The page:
"Basketball Never Stops." This slogan comes courtesy of Nike, and during the lockout summer of 2011 it served the purpose of showing fans of the NBA that basketball could exist without its highest professional league. 

Emblazoned on shirts worn by barnstorming professionals that summer, some of whom made a brief visit to the Chiles Center on the University of Portland campus for a decently attended charity basketball game hosted by LaMarcus Aldridge, it was the height of situational irony that Nike would use that slogan the one time when basketball had, in fact, stopped.

Now two summers removed from that work stoppage, as the implications from the new collective bargaining agreement begin to make themselves known through shorter contracts, higher parity in talent and across the board penny-pinching, the NBA has once again reached the point where basketball is stopping. 

Not stopping like it did in 2011 or in 1998-99, but stopping like it does every year in late July. Stopping because, believe it or not, everybody needs a break.

There is a new day dawning in Portland. More precisely, the Blazers are entering the second act of what could be a three or four act play. Turning around from a season of missed opportunities couched in overachievement to a season of renewed expectations and, hopefully, a shot at the post season. But that will all have to wait.

Each season, NBA rookies, journeymen and wannabes make their trip to the various professional summer leagues. Last season, Damian Lillard burst onto the scene down in Las Vegas, crushing the competition and earning MVP honors. 

Though some were hesitant to hail Lillard the newest savior of the Blazers—after all Jerryd Bayless had once been crowed MVP of summer league while wearing a Blazer jersey—others ceded the Rookie of the Year trophy to Lillard in July. That Damian would go on to be the only the fourth player to win Rookie of the Year honors unanimously could be seen as a vote of confidence for carryover from summer league. 

The importance of summer league stats and honors, however, is done at one's own discretion. There is no more important time to remember that than this year. The Blazers' summer league squad, helmed by incoming lottery-pick C.J. McCollum, and stocked with Portland's bastion of young talent, stumbled their way to an early exit in the inaugural Las Vegas summer league tournament.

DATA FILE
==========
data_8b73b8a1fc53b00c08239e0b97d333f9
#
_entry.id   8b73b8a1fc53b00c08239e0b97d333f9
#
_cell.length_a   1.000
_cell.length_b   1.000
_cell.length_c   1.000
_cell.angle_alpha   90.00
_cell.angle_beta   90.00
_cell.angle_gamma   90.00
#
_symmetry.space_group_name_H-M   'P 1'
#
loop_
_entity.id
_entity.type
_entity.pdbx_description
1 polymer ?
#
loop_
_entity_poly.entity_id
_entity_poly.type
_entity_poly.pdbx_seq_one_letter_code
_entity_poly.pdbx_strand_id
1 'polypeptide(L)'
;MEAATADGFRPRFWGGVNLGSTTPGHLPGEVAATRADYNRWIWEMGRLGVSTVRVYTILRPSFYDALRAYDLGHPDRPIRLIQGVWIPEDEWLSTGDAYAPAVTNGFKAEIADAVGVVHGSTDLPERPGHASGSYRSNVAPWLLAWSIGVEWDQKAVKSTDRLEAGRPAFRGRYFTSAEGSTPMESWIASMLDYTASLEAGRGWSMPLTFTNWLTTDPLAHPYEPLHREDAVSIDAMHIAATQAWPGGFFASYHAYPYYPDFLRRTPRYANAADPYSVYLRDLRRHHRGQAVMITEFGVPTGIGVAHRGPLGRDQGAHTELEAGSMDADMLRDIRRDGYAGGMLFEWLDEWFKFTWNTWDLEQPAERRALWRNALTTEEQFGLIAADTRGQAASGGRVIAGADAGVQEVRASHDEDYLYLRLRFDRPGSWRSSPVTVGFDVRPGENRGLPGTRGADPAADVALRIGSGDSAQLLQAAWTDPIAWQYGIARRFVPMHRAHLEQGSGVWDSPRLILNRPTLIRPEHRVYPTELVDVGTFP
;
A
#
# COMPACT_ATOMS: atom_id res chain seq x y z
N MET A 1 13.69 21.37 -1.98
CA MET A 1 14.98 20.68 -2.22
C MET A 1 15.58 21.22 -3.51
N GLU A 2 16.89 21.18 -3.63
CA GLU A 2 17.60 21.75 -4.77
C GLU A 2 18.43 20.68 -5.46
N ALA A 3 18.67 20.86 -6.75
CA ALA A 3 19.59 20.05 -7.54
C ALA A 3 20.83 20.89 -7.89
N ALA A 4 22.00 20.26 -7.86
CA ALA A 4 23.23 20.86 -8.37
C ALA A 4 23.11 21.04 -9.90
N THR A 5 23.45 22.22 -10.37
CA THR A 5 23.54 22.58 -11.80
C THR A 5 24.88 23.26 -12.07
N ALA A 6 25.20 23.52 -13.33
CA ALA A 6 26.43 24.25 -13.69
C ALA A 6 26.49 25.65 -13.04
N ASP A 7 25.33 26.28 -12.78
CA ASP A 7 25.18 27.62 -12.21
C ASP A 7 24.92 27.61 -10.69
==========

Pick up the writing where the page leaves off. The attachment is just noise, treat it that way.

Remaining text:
The Blazers finished their run in Vegas a disappointing 1-5, their lone victory coming at the hands of a Will Barton game winner in overtime. Summer league should leave Blazer fans with a mixed bag of emotions. On the one hand, it's summer league. Of the Blazers' starting five for their final summer league tilt, only Allen Crabbe will make the roster. At summer league, wins and losses are meaningless.

On the other hand though, the likes of Thomas Robinson, Victor Claver, Joel Freeland, Meyers Leonard and the aforementioned Barton and McCollum are going to be called upon frequently to contribute once the games that really matter start. That the group could muster only a single win in five attempts probably gave night terrors to a few diehard fans.

But all that is over now. Summer league has come and gone. Damian Lillard, exempt from playing in summer league because he had better things to do, completed his run with the A-list group of young NBA studs brought to Vegas to compete for spots on the next iteration of Team USA. Robin Lopez has yet to throw on the red and black and get down to business.

There will be plenty of time in the fall, between the start of training camp and the end the preseason, to hem and haw over questions such as: When is it too soon to give up on Meyers Leonard? Where would LaMarcus Aldridge rather be, and how can management keep him from going there? Will Damian Lillard's meteoric rise to stardom be bad for C.J. McCollum's short-term growth

Until then, between binge-watching Orange Is The New Black and catching up on A Song of Ice and Fire, Blazer fans can take solace in knowing there will be no new coach or GM to break in for the 2013-14 season, that, for now, Portland's best player is staying in town, and that regardless of how other teams have shaped their rosters in the offseason, the Blazers today are better than they were a year ago or even three months ago.

The summer is for resting; it's for relaxing. Take a deep breath Blazer fans: Basketball has stopped. For now.

Mike Acker is the former editor of the Blazers fan site 
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